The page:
Both explanations suppose  the reality of demons, i.e. unclean or evil spirits, which cause confusion, chaos, and morally debased actions.

In the Youtube video below, please find the testimony of a former Reiki master, who meets up with a Christian evangelical group in Denmark, led by Torben Sondergaard.  (For a critical article about this leader see: Torben Sondergaard Article.)

Apart from the question of the efficacy of Reiki — which I will not evaluate, here — the video raises a serious scruple about the Christian teaching of this Danish evangelical teacher and his group, called the “Last Reformation.” The theology, underlying this critique of Reiki, is an extreme variant of a common viewpoint. If we do not accept the theological premises, we need not agree with its repudiation of Reiki healing modalities.

Case Study re: Reiki and Christian Theology

The larger theology of this evangelical group, the Last Reformation, contain some dubious premises.  The leader of this group argues, in the video below, that the Fall of Adam into sin characterizes our lives unless we accept Jesus Christ as savior and our baptism by the holy spirit. So far his theology sounds like a standard evangelical Christian teaching.

If we listen more closely, however, it emerges that the God against whom we sin in our pre-saved predicament (i.e.  before accepting Jesus) resembles a tyrannical demon himself. This part of Sondergaard’s theology seems to promote a God who condemns us to guilt and fear.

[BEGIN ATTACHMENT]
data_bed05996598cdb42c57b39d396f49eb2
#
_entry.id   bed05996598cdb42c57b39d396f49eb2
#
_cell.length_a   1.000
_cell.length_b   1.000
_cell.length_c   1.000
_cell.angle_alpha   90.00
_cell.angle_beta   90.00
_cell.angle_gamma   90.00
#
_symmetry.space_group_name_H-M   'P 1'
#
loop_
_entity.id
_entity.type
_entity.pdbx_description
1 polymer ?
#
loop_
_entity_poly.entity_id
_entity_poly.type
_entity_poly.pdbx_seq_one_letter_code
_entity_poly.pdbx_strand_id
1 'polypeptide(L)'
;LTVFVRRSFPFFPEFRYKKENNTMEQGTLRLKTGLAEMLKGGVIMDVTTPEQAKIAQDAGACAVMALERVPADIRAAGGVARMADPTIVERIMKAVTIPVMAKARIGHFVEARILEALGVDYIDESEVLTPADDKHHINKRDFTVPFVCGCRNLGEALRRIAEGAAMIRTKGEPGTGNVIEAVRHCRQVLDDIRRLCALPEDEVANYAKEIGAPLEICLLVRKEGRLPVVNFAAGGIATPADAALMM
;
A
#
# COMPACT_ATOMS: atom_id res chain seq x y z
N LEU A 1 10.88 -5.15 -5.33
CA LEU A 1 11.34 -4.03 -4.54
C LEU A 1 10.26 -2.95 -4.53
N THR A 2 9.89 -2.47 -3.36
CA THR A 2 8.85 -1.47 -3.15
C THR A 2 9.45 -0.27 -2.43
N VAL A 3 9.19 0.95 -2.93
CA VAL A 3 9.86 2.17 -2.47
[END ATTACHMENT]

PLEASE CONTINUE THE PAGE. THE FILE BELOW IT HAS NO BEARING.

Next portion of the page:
For instance, Sondergaard says that when we come before God at Judgment Day, because God’s holiness is absolute and unparalleled — (infinitely grander and vaster than any human virtue or goodness)– our every sin will sink us. No matter how much good we have done, it will be our sins not our virtues, and our evil not our goodness, that will be measured and judged.

According to Christian teaching, however– so it may be urged — God is infinitely good and wise. He or She rewards acts with the greatest mercy. Those who love God and have faith, even as small as a mustard seed, will obtain mercy. Though our sins be scarlet, he will make them as white as snow. Would a good and infinitely wise God really judge sinners in the manner of a tyrant or demonically angry Despot — as Sondergaard’s theology of intimidation suggests?

Is God Good or Vindictive?